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On Sep. 19, the Centers for Disease Control (CDC) announced the eighth U.S. death linked to vaping-related lung disease as a Missouri man in his forties. This came just four days after California’s Tulare County Health and Human Services Agency announced the seventh death on Sep. 16. The other six confirmed vaping-related deaths occurred in California, Illinois, Indiana, Kansas, Minnesota and Oregon.

Also on Sep. 19, the CDC revealed that the number of vaping-related illness cases being investigated has climbed to 530 across 38 states and one U.S. territory, a dramatic jump from the 380 cases across 36 states that was reported less than a week earlier. CDC Principal Deputy Director Anne Schuchat told reporters that she is “very concerned” about the rising number and that health officials are “working around the clock” to pinpoint what is causing lung illness among vape users. Over half of the cases involve patients who are under 25 years old, with 16 percent of them being 18-years-old or younger.

It has also come to light that the U.S. Food & Drug Administration (FDA) is pursuing a criminal investigation into the vaping supply chain. FDA officials suspect that chemical exposure is to blame for the lung disease cases, but have not yet identified the exact cause of the vaping-related lung illness and deaths. The criminal probe extends across several states, products and substances, but will not target individuals for their personal use of vaping products.

These updates come among regulation crackdowns on vaping and e-cigarette use in the U.S. As a reminder, the U.S. federal government called for the nationwide removal of flavored e-cigarettes on Sep. 11, just two days after the release of a warning letter issued by the FDA to JUUL Labs, Inc. for illegally marketing its vaping products as a safe alternative to cigarette use for nicotine-addicted youth. Alex Azar, secretary for the U.S. Health and Human Services, has said that the current administration “intend[s] to clear the market of flavored e-cigarettes to reverse the deeply concerning epidemic of youth e-cigarette use that is impacting children, families, schools and communities.”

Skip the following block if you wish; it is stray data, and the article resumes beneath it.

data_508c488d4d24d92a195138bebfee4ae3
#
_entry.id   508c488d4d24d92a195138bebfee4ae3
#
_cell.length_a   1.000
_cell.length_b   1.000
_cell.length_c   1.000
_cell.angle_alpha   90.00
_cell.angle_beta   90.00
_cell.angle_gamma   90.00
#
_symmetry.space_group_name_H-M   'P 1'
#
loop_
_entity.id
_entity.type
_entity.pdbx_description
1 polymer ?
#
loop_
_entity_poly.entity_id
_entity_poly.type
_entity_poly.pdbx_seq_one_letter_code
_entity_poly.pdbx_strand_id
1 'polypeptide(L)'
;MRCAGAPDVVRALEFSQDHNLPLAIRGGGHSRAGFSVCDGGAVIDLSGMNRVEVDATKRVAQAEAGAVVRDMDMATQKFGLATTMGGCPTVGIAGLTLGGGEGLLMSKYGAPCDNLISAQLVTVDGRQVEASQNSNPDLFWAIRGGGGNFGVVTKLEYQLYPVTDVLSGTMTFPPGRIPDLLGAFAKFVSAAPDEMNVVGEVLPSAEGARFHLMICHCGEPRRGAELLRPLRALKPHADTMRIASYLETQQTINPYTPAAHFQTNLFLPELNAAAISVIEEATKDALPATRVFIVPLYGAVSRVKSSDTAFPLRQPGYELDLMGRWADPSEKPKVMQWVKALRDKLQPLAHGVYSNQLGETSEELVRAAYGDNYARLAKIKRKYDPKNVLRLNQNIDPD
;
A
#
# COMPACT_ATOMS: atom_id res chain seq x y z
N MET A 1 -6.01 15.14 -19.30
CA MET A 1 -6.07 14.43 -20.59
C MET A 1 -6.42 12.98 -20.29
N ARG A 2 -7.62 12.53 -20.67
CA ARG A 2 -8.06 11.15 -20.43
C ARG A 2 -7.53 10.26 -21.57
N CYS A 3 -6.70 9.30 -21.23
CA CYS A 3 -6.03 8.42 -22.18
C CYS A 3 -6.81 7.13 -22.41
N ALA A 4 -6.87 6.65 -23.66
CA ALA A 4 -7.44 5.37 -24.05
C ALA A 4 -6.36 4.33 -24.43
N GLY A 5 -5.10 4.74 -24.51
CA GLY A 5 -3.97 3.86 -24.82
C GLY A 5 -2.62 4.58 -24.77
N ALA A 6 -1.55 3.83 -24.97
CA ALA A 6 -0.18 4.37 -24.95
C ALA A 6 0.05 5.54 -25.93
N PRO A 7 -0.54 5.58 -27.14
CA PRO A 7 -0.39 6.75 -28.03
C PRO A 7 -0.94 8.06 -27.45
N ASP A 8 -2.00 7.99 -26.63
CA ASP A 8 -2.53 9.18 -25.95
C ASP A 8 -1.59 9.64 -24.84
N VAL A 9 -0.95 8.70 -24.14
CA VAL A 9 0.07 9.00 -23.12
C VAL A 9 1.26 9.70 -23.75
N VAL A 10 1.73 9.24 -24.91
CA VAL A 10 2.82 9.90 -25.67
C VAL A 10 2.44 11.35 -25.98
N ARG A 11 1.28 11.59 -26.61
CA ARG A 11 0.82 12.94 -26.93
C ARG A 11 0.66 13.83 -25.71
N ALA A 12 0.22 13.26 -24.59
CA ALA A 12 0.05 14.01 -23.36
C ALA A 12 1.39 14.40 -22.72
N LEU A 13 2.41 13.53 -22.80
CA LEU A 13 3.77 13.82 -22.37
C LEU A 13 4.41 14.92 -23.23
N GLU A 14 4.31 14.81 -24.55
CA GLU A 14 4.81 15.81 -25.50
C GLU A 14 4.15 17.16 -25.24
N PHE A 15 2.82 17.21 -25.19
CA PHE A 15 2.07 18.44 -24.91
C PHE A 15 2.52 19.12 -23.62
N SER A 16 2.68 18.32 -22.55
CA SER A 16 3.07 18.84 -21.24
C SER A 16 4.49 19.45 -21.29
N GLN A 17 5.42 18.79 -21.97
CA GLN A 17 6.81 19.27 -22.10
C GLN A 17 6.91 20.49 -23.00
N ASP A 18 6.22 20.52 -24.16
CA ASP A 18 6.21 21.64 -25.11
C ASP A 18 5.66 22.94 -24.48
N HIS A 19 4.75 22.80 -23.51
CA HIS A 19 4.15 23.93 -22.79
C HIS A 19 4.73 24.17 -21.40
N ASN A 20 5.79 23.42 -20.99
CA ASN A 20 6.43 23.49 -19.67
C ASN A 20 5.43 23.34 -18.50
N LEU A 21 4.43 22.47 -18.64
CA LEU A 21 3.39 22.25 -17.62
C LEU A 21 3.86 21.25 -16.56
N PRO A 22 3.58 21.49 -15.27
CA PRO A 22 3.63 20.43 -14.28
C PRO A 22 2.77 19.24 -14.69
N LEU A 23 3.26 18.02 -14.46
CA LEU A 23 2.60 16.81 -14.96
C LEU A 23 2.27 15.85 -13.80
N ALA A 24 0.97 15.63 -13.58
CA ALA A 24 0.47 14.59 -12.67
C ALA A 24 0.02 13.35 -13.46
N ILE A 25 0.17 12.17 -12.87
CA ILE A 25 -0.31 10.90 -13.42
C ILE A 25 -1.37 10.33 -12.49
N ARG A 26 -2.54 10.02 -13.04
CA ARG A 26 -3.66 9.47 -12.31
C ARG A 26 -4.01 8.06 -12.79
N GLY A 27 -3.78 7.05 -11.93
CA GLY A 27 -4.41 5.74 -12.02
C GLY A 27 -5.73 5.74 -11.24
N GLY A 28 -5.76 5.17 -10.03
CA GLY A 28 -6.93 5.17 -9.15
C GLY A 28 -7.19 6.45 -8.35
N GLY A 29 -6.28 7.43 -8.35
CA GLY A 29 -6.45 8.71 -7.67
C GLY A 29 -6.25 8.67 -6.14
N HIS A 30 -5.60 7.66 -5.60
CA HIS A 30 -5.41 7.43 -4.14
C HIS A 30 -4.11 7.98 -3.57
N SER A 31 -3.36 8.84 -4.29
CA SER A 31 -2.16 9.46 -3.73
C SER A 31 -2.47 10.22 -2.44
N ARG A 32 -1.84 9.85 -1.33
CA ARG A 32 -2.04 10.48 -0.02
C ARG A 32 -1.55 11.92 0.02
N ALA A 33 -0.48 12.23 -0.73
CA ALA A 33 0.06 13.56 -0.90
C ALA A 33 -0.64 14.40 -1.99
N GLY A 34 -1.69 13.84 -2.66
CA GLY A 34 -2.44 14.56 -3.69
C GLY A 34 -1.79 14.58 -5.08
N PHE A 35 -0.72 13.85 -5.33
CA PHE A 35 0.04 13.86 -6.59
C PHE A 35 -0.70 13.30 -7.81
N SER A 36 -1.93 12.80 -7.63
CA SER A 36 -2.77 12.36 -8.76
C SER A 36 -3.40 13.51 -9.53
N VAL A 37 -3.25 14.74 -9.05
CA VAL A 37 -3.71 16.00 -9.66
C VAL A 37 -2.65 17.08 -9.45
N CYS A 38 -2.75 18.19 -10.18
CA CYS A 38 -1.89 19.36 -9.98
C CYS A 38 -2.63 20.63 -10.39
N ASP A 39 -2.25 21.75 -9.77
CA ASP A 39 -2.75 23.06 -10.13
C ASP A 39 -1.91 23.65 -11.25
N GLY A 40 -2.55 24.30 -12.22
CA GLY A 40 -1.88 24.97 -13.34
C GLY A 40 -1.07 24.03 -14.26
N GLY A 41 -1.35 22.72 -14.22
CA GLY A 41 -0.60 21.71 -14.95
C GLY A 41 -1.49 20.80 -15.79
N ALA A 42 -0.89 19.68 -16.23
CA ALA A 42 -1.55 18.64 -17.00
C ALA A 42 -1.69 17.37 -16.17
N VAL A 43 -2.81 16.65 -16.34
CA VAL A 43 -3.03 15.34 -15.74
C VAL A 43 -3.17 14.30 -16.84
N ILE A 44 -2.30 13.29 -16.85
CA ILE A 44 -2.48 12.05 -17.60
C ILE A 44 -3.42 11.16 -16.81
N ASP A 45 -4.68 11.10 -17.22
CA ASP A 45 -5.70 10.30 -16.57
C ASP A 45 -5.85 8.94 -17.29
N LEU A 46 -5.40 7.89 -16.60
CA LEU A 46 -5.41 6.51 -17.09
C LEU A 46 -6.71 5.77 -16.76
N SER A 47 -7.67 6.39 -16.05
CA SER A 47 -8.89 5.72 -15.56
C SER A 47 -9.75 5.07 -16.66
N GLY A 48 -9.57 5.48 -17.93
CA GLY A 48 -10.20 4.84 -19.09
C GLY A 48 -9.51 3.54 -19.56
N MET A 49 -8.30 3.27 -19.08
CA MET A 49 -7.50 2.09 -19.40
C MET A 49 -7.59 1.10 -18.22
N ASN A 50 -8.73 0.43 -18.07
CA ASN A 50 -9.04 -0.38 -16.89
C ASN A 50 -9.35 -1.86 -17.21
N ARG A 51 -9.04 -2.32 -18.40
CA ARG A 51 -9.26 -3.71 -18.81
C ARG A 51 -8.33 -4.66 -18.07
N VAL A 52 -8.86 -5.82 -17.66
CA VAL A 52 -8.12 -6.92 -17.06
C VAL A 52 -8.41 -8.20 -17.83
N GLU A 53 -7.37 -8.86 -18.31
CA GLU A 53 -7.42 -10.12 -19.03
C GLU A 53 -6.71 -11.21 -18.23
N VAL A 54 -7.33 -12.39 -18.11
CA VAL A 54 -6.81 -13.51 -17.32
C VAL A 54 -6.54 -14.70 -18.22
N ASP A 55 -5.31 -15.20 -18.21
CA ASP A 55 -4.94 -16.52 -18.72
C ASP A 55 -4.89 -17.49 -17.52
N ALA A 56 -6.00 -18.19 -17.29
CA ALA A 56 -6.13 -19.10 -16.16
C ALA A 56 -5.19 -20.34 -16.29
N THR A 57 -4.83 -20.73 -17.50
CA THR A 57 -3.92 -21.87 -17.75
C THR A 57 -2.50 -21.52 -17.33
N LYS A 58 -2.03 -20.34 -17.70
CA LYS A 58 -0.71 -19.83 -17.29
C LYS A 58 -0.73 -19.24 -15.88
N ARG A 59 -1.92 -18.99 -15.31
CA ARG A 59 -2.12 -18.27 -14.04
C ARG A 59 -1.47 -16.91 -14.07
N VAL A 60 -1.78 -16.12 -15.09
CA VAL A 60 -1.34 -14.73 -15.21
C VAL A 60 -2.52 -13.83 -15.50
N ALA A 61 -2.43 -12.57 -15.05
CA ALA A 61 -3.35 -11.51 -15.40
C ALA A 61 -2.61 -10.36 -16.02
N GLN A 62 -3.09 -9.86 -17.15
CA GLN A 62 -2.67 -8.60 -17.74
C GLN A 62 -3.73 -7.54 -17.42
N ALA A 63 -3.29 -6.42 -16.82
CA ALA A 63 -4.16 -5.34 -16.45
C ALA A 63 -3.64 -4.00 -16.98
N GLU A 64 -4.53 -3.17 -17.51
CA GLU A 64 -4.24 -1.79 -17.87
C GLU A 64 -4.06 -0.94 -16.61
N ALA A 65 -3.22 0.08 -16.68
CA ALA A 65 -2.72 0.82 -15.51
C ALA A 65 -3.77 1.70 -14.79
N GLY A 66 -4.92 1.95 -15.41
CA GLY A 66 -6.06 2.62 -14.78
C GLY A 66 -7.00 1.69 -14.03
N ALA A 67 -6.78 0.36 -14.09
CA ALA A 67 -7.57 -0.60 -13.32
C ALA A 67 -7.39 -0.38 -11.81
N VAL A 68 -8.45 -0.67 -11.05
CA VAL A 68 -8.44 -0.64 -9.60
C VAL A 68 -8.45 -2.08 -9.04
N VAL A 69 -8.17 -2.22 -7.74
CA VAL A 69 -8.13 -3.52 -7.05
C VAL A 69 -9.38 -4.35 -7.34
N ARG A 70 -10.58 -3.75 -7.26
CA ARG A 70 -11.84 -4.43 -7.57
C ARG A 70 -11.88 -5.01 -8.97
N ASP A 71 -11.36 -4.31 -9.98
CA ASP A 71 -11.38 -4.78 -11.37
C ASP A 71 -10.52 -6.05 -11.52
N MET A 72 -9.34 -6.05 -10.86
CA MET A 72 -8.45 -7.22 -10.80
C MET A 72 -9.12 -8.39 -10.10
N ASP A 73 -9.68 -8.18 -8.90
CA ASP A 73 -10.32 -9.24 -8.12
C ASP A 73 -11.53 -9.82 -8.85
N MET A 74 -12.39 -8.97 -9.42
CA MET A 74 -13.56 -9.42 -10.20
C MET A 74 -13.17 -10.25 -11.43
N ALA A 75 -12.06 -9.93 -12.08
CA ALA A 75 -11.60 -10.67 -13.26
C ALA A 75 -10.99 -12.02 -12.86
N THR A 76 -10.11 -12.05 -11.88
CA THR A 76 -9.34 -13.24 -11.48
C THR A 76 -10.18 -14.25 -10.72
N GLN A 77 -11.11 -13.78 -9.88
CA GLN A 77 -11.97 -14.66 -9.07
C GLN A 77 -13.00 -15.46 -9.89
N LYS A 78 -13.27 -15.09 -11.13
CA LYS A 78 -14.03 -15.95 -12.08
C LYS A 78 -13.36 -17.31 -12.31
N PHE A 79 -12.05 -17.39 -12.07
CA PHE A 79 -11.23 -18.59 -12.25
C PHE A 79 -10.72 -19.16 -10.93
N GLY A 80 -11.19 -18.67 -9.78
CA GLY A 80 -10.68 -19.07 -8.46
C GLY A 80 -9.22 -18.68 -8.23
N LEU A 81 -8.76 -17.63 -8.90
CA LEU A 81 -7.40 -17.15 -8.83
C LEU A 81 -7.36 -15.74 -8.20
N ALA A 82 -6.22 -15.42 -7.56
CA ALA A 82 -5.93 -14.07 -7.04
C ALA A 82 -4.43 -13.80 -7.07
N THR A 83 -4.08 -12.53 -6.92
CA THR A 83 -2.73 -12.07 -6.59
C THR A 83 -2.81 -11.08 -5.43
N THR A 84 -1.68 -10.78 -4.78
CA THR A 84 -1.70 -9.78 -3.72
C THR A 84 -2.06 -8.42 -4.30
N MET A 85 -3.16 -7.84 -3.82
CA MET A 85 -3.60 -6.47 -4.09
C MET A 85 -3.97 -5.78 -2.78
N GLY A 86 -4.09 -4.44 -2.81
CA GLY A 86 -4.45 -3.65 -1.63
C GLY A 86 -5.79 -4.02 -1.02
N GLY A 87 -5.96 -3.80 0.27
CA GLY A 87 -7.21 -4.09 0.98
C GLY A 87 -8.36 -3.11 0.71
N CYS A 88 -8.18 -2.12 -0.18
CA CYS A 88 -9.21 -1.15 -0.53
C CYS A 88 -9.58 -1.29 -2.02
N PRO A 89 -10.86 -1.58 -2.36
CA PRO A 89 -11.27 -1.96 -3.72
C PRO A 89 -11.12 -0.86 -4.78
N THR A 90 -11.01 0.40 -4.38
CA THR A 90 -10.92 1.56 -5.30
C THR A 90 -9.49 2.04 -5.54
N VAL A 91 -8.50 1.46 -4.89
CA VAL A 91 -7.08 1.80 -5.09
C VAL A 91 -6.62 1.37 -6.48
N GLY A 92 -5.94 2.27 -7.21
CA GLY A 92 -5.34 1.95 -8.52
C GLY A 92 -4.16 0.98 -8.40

If you or a loved one (who was NOT a previous cigarette smoker) developed lung disease such as Bronchiolitis Obliterans due to vaping, contact the injury advocates at Childers, Schlueter, & Smith by calling 800-641-0098 or fill out our online contact form to discuss your legal options. All initial inquiries are free of charge and without obligation.

Please note we are not able to speak or correspond to anyone that is 18 years of age or under. We can and will only legally be allowed to speak with a parent or guardian to ensure COPPA compliance.

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